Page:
I can only love him in a different way now.
Sometimes, we tend to get down on ourselves. Things may not be going our way or we may not have accomplished everything we thought we would have by this age.
For some, it’s hard to accept being “deserving” of happiness. Deserving of a good man or woman in life. Deserving of actually being treated with love and respect.
Here are five reasons you deserve the best life can offer you.
You work hard.
Seriously, life is hard. You spend 18-22 years of your life in school, only to leave school to start a job, or a business.
You get up early every day, plow through your work day, find yourself somehow back home after a daze-filled evening commute, and probably hit the sheets early to get up and do it all again.
You deserve things and people in your life who make you smile. You deserve to have something…
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She was always the first one to notice.
“You’re bleeding again!” she’d yelp as she dug through her backpack for a Band-Aid. No matter how many times I drew blood, I never learned to carry them around with me. When she was there, I never had to.
She learned to solve a Rubik’s cube somehow. I was too impatient to figure it out on my own, so she taught me too. “It’ll give you something to do with your hands,” she said. “So you won’t destroy your fingers.”
My history teacher took it away because I wasn’t paying attention. She handed me a Band-Aid, marched up to the teacher, and got it back. “You need this,” she whispered as she slid it across my desk. I spent the rest of class quietly spinning the faces of the cube under the table. I didn’t need the Band-Aid, but it was…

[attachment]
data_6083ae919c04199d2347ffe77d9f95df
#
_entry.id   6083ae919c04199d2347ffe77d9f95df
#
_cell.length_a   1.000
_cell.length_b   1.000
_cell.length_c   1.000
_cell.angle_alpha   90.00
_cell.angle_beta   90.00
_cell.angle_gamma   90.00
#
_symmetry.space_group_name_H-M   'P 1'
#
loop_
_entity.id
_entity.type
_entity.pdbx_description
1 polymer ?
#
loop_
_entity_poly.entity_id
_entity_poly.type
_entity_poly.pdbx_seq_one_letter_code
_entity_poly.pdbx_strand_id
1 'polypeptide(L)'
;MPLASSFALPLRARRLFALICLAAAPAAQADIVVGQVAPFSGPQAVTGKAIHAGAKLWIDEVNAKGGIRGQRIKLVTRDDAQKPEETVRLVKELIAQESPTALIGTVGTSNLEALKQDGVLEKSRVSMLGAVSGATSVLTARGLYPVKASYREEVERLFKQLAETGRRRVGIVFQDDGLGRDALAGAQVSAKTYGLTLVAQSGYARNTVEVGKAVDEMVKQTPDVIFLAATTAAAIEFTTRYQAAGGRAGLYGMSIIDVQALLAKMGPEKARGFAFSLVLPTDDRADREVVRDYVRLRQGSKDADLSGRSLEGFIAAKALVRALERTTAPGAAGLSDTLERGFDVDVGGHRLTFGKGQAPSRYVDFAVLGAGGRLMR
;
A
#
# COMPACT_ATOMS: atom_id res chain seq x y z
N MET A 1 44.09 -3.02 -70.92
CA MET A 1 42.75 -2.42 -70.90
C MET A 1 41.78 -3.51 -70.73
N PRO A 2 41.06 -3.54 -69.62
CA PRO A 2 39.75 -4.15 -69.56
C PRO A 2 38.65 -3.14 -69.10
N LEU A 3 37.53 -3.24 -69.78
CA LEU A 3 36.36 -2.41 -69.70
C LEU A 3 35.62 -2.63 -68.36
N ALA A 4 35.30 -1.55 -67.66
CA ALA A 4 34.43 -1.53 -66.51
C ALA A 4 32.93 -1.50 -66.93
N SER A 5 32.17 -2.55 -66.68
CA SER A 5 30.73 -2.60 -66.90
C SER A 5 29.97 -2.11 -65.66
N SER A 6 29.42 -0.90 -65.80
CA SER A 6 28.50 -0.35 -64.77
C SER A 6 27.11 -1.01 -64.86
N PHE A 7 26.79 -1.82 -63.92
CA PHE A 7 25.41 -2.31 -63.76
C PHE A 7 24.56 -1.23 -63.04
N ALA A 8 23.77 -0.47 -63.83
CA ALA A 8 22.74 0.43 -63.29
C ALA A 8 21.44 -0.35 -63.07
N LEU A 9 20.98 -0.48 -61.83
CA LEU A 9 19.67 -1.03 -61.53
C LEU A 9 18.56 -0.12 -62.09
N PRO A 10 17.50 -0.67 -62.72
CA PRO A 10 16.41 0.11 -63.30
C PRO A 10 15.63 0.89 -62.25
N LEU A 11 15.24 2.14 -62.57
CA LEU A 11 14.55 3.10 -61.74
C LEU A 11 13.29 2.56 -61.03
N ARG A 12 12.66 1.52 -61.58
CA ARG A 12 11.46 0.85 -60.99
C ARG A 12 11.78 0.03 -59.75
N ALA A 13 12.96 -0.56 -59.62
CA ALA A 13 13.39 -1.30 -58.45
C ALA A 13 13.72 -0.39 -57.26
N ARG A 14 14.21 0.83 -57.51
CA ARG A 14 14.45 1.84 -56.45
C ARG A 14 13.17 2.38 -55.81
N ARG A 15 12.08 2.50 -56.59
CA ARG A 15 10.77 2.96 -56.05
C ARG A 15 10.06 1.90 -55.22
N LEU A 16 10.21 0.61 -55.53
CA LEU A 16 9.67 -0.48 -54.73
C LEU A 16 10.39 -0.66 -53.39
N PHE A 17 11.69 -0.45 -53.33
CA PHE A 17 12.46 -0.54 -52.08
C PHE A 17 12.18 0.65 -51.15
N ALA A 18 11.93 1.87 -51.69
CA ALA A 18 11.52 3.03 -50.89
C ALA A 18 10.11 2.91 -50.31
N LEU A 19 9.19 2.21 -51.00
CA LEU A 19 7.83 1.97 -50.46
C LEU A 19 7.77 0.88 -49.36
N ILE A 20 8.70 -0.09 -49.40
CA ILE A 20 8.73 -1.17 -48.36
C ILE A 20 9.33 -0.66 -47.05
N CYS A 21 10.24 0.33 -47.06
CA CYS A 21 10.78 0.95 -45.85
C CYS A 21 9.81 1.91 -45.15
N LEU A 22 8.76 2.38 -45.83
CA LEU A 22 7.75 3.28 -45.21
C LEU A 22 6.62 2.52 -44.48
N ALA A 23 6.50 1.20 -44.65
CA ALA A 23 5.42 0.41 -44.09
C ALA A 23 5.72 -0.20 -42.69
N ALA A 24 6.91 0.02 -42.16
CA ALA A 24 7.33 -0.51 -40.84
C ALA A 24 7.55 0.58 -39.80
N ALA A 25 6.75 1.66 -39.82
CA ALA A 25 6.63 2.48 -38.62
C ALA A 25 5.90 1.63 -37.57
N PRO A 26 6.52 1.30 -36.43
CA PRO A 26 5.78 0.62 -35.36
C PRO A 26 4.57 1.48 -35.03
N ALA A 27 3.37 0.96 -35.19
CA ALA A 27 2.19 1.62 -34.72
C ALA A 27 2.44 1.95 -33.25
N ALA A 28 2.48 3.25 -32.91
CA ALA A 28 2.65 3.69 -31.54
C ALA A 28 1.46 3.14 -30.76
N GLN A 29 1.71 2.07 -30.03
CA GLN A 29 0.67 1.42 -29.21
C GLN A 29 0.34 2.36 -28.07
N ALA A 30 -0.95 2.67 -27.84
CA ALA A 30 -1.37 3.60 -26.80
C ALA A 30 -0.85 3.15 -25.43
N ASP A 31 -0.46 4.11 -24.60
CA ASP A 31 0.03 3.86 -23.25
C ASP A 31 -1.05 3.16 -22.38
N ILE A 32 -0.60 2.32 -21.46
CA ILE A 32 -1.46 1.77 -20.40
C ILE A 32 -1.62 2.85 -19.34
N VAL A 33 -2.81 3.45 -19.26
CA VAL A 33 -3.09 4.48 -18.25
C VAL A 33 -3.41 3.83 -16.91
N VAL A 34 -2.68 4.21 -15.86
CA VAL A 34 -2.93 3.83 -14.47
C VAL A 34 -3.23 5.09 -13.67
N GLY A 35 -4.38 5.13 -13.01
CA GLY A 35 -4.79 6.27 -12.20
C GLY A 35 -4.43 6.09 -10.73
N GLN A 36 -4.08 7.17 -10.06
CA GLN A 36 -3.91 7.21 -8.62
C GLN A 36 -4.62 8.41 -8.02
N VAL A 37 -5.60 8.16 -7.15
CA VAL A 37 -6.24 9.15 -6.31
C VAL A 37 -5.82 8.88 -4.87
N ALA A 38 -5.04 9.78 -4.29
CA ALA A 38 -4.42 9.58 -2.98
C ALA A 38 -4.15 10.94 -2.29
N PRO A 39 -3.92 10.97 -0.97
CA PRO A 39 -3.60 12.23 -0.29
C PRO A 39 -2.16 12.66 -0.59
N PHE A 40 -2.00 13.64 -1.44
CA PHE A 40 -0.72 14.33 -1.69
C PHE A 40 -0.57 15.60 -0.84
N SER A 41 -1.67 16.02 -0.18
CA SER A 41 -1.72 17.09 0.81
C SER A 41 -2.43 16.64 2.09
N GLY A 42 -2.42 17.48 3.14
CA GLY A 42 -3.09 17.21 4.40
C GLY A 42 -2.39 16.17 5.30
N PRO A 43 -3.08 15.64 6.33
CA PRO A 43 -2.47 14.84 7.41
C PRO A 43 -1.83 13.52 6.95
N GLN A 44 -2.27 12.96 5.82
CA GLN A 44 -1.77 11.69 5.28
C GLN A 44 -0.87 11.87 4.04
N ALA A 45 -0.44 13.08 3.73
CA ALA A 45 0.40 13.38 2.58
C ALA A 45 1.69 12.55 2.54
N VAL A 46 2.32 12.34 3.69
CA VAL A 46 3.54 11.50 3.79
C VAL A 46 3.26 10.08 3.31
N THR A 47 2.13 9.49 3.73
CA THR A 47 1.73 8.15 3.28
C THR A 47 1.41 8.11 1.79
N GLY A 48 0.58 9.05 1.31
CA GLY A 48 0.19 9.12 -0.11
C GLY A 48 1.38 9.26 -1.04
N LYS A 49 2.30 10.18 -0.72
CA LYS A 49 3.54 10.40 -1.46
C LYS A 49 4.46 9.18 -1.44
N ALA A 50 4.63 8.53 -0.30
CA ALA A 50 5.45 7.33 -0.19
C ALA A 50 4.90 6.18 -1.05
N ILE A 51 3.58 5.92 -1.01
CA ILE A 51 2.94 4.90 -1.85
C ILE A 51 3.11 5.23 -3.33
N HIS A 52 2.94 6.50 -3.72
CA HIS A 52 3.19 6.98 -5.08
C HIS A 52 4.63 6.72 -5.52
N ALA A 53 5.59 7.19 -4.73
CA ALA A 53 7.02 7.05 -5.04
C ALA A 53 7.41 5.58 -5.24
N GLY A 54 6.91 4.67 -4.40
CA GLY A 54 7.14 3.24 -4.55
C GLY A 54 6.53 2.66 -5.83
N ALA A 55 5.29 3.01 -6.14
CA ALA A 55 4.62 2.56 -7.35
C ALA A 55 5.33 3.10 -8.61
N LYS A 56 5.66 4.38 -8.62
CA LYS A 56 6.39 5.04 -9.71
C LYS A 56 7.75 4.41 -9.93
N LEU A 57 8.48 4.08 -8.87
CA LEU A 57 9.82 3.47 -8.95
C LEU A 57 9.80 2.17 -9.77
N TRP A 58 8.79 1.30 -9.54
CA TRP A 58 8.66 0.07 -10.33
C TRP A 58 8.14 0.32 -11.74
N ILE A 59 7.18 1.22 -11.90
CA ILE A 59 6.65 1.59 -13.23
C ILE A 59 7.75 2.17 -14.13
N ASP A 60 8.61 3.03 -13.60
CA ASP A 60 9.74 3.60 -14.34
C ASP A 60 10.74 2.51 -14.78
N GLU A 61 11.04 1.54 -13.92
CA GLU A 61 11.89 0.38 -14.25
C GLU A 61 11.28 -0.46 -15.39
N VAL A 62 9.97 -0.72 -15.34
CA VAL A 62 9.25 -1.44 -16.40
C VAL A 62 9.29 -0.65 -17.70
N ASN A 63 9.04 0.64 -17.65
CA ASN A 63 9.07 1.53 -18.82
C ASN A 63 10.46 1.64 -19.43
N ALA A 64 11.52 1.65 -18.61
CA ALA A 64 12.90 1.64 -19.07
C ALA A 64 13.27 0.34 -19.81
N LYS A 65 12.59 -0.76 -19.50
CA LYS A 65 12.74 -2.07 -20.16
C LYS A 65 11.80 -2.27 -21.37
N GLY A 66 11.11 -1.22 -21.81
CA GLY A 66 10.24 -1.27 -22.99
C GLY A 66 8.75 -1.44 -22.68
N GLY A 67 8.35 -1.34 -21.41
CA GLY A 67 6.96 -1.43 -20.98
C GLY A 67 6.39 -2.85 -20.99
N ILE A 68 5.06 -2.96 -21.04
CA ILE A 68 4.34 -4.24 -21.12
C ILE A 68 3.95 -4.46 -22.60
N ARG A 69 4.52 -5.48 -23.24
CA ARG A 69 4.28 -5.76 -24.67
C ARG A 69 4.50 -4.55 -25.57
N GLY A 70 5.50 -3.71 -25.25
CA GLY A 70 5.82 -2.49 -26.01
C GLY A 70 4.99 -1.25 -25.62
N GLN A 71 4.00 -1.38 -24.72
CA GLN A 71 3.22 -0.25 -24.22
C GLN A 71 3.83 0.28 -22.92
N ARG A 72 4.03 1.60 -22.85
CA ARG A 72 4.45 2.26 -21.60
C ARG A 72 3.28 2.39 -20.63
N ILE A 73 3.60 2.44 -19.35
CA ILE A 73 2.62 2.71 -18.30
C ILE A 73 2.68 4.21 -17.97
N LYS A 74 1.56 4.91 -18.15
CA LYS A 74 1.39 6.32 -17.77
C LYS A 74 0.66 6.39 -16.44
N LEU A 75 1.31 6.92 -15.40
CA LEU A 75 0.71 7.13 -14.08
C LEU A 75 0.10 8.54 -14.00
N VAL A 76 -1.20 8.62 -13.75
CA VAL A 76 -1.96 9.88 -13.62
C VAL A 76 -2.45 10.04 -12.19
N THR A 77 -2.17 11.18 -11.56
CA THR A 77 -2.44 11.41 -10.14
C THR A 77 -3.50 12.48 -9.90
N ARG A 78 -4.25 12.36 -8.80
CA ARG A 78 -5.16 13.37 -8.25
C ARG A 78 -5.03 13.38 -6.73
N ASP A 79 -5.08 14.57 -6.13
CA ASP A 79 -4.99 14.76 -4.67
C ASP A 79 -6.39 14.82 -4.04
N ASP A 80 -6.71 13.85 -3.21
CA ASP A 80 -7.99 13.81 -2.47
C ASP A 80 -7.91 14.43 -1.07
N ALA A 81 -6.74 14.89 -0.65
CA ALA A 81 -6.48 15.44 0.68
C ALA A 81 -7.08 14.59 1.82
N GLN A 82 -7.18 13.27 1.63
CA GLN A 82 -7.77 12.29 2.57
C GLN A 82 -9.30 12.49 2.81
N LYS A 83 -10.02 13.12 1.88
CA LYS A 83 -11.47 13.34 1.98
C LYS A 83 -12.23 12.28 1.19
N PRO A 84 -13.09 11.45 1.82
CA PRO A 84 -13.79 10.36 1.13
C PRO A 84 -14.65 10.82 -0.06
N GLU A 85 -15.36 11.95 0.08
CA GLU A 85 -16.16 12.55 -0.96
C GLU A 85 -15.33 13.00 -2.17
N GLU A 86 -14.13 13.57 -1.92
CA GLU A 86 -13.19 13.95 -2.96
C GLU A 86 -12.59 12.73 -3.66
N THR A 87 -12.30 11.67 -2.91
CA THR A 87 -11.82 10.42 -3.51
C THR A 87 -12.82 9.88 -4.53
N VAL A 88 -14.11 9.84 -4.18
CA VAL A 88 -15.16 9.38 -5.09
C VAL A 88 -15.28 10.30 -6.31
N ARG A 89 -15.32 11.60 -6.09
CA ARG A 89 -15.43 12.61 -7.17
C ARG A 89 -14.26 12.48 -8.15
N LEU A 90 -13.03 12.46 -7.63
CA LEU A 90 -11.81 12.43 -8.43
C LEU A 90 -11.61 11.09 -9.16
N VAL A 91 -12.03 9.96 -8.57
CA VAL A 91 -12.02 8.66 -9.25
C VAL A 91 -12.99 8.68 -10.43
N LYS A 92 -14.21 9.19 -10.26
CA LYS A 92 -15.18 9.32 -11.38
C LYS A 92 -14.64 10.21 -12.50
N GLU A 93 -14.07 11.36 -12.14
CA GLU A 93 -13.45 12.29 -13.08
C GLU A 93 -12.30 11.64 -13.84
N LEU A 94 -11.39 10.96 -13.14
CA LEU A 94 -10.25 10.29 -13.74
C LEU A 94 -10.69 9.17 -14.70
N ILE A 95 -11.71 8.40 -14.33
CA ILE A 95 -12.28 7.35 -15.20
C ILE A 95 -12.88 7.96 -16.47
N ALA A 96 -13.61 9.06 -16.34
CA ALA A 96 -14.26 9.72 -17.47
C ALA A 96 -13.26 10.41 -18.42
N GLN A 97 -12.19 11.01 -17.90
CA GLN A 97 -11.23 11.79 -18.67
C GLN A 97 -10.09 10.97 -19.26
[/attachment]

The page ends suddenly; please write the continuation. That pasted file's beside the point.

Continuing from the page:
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One of the most difficult aspects of living in the UK is the bizarre mix of box-ticking politeness with genuine emotional reserve.
In other words, while almost everyone will ask, ‘how are you?’, the only acceptable answer is ‘fine thank you, how are you?’
Perhaps we should just invert the meaning of ‘fine’?
On a black dog day, this presents a problem. Either you break social convention and cause widespread panic:
‘Oh, the usual mix of abject misery and thoughts of self-harm, how about you?‘
Or, you lie.
In the short term, lying seems like the obvious option. For one thing, it creates less paperwork. I once made the mistake of being brutally honest with a colleague about my desires to end my life. Within a few hours I was being invited (that’s the British for ‘ordered’) to have a chat with both human resources and occupational health…
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I am something you don’t read about very often… part-time, adjunct faculty… and happy. This is not the career I had in mind when I started my PhD program; the only career goal I’ve ever had was to be a scientist and professor. But as I neared the end of my program, I realized that my dream job might not be compatible with my overall dream life.
I started my PhD program single, childless and ambitious, ready to throw myself over to the process and lovestruck with the culture of ecology. I followed every piece of advice. I applied for grants, was awarded a fellowship, published, and by all accounts was poised to “make it” – post-doc then tenure-track job. But a few years can change a lot, and other priorities began to creep in.
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